Blast From The Past … Genesis of a Calibrator … Part 2

Horizontal Sizing:

Toshiba CN36G97 – Part of the service menu and easily adjusted.

Toshiba TP61H95 – See Above.  The further you decrease the overscan on the sides, the more the convergence is thrown off.  I have reduced the overscan to the three percent range or less now and I have compensated with the convergence controls.  The factory default is about five percent.  I found that if you push the left and right overscan to zero, it becomes very problematic for normal television programming since the left edge of the image can often vary by up to 1.5 inches leaving a windowbox effect on a lot of the material and hence increasing the chances of creating a burn in problem.

Panasonic PC29XF10A – Have not really found this item within the set yet.  Left to right overscan is already minimal at under 5%.

Proscan PS34190 – The equivalent control might be considered to be the Pin control located on the back.  It will bring in the left and right sides by bowing the image similar to what was done on the Toshiba direct view tube set.

Pioneer SD-P5071 – Located behind the front panel and it does not differ from the RCA set in function.  The more the left and right overscan is reduced, the more the side and corner convergence goes off.

RCA 46729BA – Located on the back panel, the sizing can reduce the amount of left and right overscan, but at the cost of throwing off the convergence.  No set has a real qualitative advantage here except that the RCA control is readily accessible.  Advantage RCA.

 

Digital Signal Processing:

Toshiba CN36G97 – There is a digital 3D comb filter, but other than that, the images look very analog like.  I do not believe there is any type of processing going on.  There does not seem to be a difference between the CLD-79’s comb filter and the one on board this unit.  The comb filter is supposed to be one of the best ones out there on the market right now.

Toshiba TP61H95 – This one also has a digital 3D comb filter.  The entire progressive scan device is described as a motion adaptive feature that either does line doubling or progressive scans.  As a line doubler, it is far more advanced than the one that showed up in the Proscan.  Upon close examination, you can see the digital processing at work, but this picture is much sharper than the Proscan and the colours are retained through the process.  There is no solarizing effect.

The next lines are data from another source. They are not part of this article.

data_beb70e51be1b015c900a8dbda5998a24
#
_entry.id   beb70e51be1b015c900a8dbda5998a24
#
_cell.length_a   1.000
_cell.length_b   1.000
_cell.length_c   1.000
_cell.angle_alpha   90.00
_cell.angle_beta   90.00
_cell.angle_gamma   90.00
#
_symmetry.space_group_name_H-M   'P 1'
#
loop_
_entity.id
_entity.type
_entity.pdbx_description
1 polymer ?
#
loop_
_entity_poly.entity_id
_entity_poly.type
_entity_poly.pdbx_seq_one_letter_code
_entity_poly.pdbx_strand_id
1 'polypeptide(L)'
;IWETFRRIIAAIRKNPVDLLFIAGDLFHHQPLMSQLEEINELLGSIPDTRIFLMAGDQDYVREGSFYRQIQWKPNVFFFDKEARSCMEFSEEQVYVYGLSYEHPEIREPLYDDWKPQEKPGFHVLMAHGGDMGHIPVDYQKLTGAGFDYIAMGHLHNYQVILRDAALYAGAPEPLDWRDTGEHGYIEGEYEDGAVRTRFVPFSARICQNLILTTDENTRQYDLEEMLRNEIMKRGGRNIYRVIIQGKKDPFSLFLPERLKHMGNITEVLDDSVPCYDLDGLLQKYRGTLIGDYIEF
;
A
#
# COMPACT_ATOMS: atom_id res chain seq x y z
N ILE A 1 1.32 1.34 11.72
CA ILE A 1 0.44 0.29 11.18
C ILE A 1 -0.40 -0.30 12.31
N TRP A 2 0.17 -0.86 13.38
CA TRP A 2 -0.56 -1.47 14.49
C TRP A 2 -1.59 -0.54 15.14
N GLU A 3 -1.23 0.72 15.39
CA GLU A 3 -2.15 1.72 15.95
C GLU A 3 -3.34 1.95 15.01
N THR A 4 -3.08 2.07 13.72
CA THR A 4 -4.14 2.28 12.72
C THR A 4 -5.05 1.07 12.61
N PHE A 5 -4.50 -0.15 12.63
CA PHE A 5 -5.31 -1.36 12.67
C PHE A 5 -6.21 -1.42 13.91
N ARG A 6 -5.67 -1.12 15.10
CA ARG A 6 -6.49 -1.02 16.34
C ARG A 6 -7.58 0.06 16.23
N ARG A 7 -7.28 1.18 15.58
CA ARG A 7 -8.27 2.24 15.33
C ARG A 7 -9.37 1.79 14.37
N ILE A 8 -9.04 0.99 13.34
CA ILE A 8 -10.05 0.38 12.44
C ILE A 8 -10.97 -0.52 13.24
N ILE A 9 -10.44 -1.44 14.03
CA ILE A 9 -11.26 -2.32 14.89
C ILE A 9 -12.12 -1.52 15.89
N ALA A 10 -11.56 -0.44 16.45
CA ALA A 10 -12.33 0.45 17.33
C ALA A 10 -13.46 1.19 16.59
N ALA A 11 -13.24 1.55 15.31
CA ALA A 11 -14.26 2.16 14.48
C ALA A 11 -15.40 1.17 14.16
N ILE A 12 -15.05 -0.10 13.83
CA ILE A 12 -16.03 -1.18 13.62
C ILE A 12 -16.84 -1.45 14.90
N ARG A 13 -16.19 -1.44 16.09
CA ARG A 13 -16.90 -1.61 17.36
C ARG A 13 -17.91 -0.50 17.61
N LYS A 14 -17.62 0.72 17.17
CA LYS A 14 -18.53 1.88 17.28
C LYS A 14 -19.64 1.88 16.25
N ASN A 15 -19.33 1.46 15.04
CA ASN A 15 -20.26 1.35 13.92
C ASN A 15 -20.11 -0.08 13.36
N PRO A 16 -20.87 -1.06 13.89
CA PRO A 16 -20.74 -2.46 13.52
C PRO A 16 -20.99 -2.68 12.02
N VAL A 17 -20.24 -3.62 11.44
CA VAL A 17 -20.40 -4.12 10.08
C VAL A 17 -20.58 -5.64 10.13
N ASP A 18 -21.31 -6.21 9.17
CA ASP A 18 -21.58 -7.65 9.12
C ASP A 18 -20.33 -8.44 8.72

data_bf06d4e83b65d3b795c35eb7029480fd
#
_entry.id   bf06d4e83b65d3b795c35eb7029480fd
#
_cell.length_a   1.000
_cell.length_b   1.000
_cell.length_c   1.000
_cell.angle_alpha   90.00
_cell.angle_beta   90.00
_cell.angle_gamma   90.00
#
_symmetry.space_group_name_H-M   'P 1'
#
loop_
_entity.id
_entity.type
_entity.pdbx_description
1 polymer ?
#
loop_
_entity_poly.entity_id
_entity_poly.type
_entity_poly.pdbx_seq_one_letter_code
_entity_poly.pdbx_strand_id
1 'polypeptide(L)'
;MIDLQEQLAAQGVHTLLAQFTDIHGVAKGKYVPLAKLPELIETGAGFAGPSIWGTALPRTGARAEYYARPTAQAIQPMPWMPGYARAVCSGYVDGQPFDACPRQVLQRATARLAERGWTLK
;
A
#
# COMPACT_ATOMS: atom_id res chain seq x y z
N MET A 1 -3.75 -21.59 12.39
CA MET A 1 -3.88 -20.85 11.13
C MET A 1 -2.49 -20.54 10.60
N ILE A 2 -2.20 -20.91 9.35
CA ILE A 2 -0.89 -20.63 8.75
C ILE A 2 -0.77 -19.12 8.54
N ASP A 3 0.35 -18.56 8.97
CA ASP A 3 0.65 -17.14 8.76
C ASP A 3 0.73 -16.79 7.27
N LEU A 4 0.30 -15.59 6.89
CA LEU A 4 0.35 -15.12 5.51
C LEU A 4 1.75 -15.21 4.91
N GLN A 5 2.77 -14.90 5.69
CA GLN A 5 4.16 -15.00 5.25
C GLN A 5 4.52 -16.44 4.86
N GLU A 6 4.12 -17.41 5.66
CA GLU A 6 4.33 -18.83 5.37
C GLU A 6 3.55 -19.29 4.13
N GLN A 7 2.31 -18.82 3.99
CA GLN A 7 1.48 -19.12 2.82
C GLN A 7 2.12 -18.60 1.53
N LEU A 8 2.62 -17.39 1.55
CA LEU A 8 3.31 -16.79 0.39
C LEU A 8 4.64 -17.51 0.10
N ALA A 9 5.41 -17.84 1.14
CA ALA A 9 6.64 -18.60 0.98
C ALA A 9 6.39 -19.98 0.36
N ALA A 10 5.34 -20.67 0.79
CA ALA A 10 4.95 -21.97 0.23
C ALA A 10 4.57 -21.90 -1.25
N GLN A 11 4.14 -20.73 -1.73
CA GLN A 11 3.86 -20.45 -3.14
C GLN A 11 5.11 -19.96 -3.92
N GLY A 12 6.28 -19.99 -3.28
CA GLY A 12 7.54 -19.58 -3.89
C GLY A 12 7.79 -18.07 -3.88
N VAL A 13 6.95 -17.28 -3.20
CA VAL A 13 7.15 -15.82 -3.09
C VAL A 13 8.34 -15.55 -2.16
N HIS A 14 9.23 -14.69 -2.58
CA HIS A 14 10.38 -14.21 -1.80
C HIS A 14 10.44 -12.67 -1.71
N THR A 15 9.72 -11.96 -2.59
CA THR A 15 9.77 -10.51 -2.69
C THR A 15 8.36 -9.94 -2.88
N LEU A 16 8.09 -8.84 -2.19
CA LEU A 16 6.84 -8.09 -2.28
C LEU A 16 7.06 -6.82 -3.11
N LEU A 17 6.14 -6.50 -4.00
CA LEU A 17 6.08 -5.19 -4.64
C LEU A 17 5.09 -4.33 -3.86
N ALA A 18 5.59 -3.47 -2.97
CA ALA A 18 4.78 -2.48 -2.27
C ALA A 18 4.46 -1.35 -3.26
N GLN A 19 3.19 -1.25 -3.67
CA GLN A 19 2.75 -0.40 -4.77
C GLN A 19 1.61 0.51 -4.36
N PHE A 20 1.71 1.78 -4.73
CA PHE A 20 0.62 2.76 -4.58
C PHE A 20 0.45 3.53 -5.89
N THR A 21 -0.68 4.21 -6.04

Panasonic PC29XF10A – No such animal.

Proscan PS34190 – Everything on this one is digitally processed given the nature of the on board line doubler to provide progressive scan.  A (very) close examination of the movement in action sequences will show motion artifacts.  The artifacts are more readily visible in the Cinema modes as the image gets enlarged.  The line doubled nature of the set means it is compatible with SVGA computers and possibly the HDTV in the near future though at half the proposed resolution (though still way better than Laserdisc or even the upcoming DVD, however recent information seems to point toward the new system only having 800 lines or so in the non-interlaced modes).  The SVGA images presented are a hint of how good HDTV images should look.  Although only about 70% of the resolution is present, it is enough to present images that are better than anything I have seen on conventional sets.  In time, the images might look a bit soft, but the initial impression is a very film like image.  Smooth and sharp … relatively speaking.  It’s time I spoke a little more on this subject for this set.  To my utter delight, I was able to finally use the high resolution inputs on the set when I purchased a progressive scan DVD player.  Setting the TV to component video mode, the player fed in a signal that for the first time in a long time, bypassed the internal line doubler and colour decoder producing a picture that was quite frankly immaculate.  Programming has never looked better on this set.  There is a down side though with the DVD player and its apparent compatibility with this TV.  The image jitters.

Pioneer SD-P5071 – This one has it and the RCA does not and what a difference it makes.  The processing is used to make the image fit the new 1.5:1 aspect ratio.  The cost of this signal modification is a processed video signal which introduces digital artifacts to the image (in the form of background noise) as well as reducing the overall colour saturation and sharpness inherent in the original analog signal especially on Full View Satellite broadcasts.  The difference is not attributed to simply the larger screen size.  On extended viewing, the artifacts are becoming less noticeable.

RCA 46729BA – The good news is that there is no such animal on this set.  The signals are purely analog and unaltered resulting in a smooth film like appearance.  The Pioneer introduces a mild level of grain to all images, especially Full View Satellite images which is not desirable.  Advantage RCA.

Michael Chen

Michael Chen is the only THX Video Systems Instructor in Canada, and beyond these borders, is one of just two THX Video Instructors in the entire world.  He has actively consulted with Spectracal and ChromaPure and has created numerous education videos on the calibration process with still more to come.  His Video Calibration Training Series has quickly become the most comprehensive and simple to understand learning tool on the market today.  He has also taught classes for both the ISF and Spectracal as well and is now spearheading his all new TLVEXP calibration training program. Let Michael teach you Video Calibration and add that additional income stream to your installation and integration business

Leave a Reply

Your email address will not be published.